Frozen Chosen

Then David danced before the Lord with all his might; and David was wearing a linen ephod. So David and all the house of Israel brought up the ark of the Lord with shouting and with the sound of the trumpet.                                                      
2 Samuel 6: 14-15  
I beseech you therefore, brethren, by the mercies of God, that you present your bodies a living sacrifice, holy, acceptable to God, which is your reasonable service.                                                       
Romans 12:1  
There’s a humorous graphic I’ve seen entitled “Non-denominational Guide to Official Worship Signals”, and it has twelve hand-drawn examples of varying levels of hand raising in worship, from rookie “Carry the TV” (picture hands down by the waist, palms turned upwards as if to carry a midsize television) to intermediate “My fish was this big” (arms stretched out about 18 inches apart) to pro “Goalposts + heartburn” (arms stretched out like goalposts with a related heart-covering arm movement), and lastly, to expert “Touchdown” (I’m hoping no explanation needed to picture this one). It makes me giggle, because I’ve seen each of these examples in various events and concerts I’ve been to. I myself have raised my hands at various levels, depending on how full of the Spirit I have felt (that’s a given) and the venue, though my comfort level admittedly doesn’t extend in the “expert” level as of yet.
This past Sunday six-year old Mateo stood in the front of the congregation and shared his praise of our Lord in song, his young voice not wavering a bit as he sang to Him. I marveled at his courage and at lack of inhibition in his captivating worship.
A couple of months ago Jericho sang “Revelation Song”, and I felt like I had a front-row ticket to the heavenly host singing a chorus of praise to our King. It was a bounty of praise and glory in vertical worship. From my vantage point as liturgist, I glanced out into the congregation and saw a few people raising their hands in worship.
Last month I was blessed to be able to see Tim Timmons, Tenth Avenue North, and MercyMe in concert with a friend from work. I was surrounded by thousands of believers who all sang along, most of them moved by the visceral presence of the Holy Spirit to raise their hands to praise the Giver of Life.
I’m sure you’ve heard the congregations of Presbyterians and other Protestant denominations sometimes referred to as the “Frozen Chosen”. If you’re unfamiliar with the term, I’ll explain: according to the Dictionary of Christianese, one definition applies to Christians in mainline denominations whose church services and styles of worship are more formal and orderly than the services of other denominations such as Pentecostals, Evangelicals, and charismatics (others attribute the term to those who believe in predestination (“chosen”) and that the salvation of the elect was unchangeable (“frozen). I’m focusing on the first definition). I’m curious to know what you think about the moniker and if you would apply it to our overall congregation. If you can’t discern already, I kind of feel that it’s an apt description of how we (the collective “we”) are at times during our worship service. I know that some of you are going to protest and say that the Lord knows the heart of each and every one of us, and the degree to which you raise your hands in praise (or not) or surrender to the heart-swelling movement of the Holy Spirit as you respond to the pastor’s message with an emphatic “Amen!” (or not) is not a indicator of the strength of your spiritual walk. And you are right. The degree to which you visibly worship Him is between you and Him. And no, I wouldn’t want you to do something that is insincere or theatrical just to disprove a point.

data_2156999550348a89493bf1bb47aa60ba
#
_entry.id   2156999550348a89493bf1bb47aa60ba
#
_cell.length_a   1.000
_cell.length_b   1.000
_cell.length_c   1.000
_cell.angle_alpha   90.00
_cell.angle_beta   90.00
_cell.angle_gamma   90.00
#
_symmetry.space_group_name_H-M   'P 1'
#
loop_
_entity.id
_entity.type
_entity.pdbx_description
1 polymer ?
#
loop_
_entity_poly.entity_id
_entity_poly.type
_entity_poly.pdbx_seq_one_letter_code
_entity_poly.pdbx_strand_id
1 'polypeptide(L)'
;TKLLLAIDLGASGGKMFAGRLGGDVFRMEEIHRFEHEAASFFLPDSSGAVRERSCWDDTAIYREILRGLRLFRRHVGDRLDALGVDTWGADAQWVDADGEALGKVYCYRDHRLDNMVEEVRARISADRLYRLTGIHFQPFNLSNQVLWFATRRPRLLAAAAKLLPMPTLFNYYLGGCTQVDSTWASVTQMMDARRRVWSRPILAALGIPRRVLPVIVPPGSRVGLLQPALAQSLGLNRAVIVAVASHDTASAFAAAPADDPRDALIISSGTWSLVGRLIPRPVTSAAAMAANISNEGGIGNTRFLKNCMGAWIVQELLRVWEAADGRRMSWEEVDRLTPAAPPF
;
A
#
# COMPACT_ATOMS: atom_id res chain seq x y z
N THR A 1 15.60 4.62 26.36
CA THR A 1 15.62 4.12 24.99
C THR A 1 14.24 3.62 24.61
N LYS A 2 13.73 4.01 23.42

That being said, though…if you agree that the nickname is appropriate for our congregation, does it bother you? Should it? Friends, I gotta tell you that I want the Holy Spirit to set us on fire! I want the air to be so thick with His presence during our service that we move in one accord to praise and glorify our Creator. I want us to be filled with joy as we study His word and hear the sermon, and I’d love to see that joy to come out in demonstrable ways, both during the service, and throughout the week. I’d love for people who don’t know the Lord yet but who visit our church to be instantly curious about what we (Who) we have and how they can get it. This is especially important now, as we find ourselves at an exciting time to grow His church! Can I get an “Amen”?  

Prayer Requests

  • For our nation, as we await the results of the mid-term elections
  • Praise for His hand in good-news health reports, healings, and improvements
  • For us to be obedient to and discerning of His will for our lives
  • For us to be instruments of His love and hope
  Dear ones, He loves us so very much. Let’s show Him the same in our study, action, and worship.  


“Worry is a conversation you have with yourself about things you cannot change. Prayer is a conversation you have with God about the things He can change.”
“The only one who can truly satisfy the human heart is the One who made it.”